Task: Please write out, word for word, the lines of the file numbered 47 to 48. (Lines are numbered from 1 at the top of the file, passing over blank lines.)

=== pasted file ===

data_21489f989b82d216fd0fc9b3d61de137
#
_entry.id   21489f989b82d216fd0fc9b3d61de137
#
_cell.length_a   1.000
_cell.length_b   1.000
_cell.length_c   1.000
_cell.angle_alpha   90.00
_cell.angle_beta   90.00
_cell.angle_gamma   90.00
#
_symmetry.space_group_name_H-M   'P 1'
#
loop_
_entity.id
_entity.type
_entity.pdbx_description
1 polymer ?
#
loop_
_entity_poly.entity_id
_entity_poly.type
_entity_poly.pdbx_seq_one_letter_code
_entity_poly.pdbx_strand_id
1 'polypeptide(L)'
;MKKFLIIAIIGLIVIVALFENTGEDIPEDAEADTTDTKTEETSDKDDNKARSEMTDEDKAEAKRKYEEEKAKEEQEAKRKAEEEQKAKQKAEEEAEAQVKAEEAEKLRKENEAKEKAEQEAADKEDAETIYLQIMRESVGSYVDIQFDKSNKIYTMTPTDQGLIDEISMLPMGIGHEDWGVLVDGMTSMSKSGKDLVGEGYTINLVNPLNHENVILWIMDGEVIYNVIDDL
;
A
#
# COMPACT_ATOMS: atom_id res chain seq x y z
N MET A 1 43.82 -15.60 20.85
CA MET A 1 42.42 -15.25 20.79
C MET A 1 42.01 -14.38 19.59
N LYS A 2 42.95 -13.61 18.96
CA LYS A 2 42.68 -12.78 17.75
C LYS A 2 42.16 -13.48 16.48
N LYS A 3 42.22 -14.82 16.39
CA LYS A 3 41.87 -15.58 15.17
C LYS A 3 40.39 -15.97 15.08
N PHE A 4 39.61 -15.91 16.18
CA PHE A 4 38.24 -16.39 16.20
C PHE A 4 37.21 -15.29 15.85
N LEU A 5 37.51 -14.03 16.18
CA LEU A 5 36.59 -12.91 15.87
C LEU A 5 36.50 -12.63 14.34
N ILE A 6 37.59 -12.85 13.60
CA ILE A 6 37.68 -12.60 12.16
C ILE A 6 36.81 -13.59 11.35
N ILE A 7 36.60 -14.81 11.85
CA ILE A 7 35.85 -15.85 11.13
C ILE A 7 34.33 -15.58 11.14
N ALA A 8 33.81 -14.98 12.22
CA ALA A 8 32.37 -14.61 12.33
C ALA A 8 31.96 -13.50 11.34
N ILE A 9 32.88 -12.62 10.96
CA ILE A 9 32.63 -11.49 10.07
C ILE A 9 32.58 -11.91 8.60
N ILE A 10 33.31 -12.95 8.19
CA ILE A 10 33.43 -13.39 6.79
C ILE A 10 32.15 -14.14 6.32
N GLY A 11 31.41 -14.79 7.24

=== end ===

CA ILE A 6 37.68 -12.60 12.16
C ILE A 6 36.81 -13.59 11.35